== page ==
An officer stands guard next to Pablo Picasso's painting entitled "La Coiffeuse," Thursday, Aug. 13, 2015, at the French Embassy, in Washington. The U.S. Immigration and Customs Enforcement returned the painting, valued at $15 million, stolen in 1998 and was seized in December 2014. (AP Photo/Andrew Harnik)
U.S. returns stolen Picasso to Paris
August 20, 2015
The U.S. government has returned a painting by Pablo Picasso. It is valued at $15 million. It had been stolen from a Paris museum. That was more than 10 years ago. The painting was seized by immigration officials late last year. They located it in New Jersey.
A ceremony was held at the French Embassy. The embassy is in Washington, DC. Sarah Saldaña returned the artwork at the ceremony. She is the director of Immigration and Customs Enforcement. The painting is titled "La Coiffeuse" or "The Hairdresser." It was signed over to Frédéric Doré. He is the Embassy of France's deputy chief of mission.
"There's a tremendous feeling of accomplishment when we return a piece of art like this," Saldaña said.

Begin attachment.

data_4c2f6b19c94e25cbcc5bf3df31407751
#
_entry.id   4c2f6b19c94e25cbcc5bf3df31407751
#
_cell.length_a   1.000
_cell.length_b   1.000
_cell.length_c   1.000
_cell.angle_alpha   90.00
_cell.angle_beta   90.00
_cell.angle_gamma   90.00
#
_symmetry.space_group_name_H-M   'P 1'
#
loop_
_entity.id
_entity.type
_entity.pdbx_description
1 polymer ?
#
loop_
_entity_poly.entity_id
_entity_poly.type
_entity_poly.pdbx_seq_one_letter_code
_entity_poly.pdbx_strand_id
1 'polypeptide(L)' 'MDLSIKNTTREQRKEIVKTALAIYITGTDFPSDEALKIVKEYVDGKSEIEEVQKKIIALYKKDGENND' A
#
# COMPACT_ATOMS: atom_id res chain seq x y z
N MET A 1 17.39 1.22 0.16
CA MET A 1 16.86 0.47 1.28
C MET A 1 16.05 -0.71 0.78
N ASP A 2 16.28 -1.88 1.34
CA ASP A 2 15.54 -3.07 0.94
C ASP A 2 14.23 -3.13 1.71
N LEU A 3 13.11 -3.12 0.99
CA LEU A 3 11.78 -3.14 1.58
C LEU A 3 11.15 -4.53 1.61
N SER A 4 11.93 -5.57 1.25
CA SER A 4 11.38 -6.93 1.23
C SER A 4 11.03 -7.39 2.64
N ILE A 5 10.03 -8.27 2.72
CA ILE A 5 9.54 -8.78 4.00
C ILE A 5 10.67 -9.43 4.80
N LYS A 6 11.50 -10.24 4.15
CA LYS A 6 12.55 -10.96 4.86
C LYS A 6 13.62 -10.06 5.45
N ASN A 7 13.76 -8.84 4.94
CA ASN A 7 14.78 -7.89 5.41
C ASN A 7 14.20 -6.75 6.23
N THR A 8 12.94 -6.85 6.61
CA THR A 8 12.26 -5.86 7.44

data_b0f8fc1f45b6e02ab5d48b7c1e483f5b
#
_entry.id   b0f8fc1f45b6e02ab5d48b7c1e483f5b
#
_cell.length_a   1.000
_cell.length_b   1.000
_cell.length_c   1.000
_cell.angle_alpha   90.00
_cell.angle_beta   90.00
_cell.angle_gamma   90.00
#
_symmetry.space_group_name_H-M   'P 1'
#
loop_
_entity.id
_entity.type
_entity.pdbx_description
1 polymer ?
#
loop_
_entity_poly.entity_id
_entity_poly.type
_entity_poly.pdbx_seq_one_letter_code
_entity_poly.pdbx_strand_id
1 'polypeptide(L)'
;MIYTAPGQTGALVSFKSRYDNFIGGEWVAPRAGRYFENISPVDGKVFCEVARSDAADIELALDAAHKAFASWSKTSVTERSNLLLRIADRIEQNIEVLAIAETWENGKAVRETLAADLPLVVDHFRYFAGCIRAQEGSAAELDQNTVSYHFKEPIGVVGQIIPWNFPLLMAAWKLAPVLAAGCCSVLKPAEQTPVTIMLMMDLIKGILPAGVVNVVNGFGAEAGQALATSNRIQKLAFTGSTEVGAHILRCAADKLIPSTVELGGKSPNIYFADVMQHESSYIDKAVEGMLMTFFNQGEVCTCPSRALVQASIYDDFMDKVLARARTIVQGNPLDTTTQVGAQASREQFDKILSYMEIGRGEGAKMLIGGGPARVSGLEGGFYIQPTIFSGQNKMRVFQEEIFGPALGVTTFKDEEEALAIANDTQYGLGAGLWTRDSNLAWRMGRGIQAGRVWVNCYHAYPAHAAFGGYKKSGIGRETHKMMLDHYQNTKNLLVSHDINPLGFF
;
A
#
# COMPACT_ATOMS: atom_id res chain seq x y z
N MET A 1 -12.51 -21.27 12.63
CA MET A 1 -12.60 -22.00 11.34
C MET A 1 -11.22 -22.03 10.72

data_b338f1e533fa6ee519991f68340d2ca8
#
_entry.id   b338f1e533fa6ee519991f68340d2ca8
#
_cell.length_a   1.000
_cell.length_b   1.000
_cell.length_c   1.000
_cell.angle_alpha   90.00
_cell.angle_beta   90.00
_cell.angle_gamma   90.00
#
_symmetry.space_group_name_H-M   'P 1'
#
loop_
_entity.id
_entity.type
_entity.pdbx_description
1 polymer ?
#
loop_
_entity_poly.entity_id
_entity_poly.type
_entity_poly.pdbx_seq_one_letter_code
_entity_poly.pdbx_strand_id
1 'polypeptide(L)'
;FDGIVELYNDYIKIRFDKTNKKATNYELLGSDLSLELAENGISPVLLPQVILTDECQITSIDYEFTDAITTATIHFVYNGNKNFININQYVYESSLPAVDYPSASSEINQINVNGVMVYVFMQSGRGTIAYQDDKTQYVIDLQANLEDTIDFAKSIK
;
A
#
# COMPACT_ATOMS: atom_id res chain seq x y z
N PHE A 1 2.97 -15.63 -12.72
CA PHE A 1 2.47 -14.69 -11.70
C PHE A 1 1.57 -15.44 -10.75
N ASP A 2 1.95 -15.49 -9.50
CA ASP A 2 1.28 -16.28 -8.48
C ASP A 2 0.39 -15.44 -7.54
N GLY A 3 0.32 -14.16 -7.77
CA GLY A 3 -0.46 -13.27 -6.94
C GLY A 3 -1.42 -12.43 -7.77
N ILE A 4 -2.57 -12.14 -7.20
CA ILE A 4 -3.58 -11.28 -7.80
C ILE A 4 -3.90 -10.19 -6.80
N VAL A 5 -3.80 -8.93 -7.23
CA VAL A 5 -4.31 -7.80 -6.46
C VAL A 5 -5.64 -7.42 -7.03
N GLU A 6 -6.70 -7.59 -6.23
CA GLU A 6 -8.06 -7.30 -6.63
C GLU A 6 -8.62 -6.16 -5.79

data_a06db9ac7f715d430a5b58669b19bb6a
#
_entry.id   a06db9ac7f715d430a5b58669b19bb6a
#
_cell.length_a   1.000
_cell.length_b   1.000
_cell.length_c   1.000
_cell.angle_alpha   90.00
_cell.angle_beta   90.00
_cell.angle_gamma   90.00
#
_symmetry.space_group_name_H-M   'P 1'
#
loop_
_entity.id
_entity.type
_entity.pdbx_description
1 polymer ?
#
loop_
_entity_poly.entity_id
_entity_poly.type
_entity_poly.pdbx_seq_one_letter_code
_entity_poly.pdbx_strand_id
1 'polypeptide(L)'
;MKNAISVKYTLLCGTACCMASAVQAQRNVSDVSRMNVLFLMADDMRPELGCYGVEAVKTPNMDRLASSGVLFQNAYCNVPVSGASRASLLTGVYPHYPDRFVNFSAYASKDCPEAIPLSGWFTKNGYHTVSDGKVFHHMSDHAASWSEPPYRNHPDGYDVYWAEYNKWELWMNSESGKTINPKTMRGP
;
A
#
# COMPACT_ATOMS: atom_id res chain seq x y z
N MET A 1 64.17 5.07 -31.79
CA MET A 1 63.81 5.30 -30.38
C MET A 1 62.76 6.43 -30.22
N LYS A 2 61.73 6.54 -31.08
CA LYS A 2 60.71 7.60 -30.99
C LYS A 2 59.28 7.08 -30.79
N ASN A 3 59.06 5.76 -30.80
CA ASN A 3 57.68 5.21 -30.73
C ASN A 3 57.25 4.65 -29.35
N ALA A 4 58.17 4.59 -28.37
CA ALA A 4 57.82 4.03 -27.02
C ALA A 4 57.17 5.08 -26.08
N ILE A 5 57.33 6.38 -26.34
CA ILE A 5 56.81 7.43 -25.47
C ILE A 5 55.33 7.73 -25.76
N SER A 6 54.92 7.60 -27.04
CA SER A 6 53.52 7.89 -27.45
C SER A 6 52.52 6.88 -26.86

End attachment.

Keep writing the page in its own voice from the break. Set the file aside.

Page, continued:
The painting was on its way from Belgium to the New York borough of Queens. That is when it was identified and seized in Newark, New Jersey.
Kelly Currie is the acting U.S. attorney for the Eastern District of New York. She said the package was suspicious. That is because it was heading for a climate-controlled storage facility. It was a strange destination for a package carrying French words saying it held a $37 Christmas gift.
Currie said the speed with which government agencies handled the case was "unprecedented."
"The United States is not an easy market for smuggling of art and antiquities," he said.
Details of who sent the package were not given. How the painting was stolen also was not told. The investigation continues. Currie said no arrests have been made.
Picasso is considered one of the greatest artists. He painted "La Coiffeuse" in 1911. It is a brownish Cubist painting. It is no bigger than a pizza box. It was on a tan easel wrapped in plastic and sat behind a burgundy rope for the whole event.
Officials at the National Museum of Modern Art in Paris found out the artwork was missing from storage. That was In November 2001. They had gone to get it for a show in India.
Officials gave no hint when the painting will be returned to the museum. The painting has some minor damage. It will have to be fixed.
"The message from ICE today is, 'This is a part of our mission, a part of the work we do,'" Saldaña said. "You saw some tremendous investigative work in detecting this piece to begin with. And we will continue to do so."
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CRITICAL THINKING QUESTION
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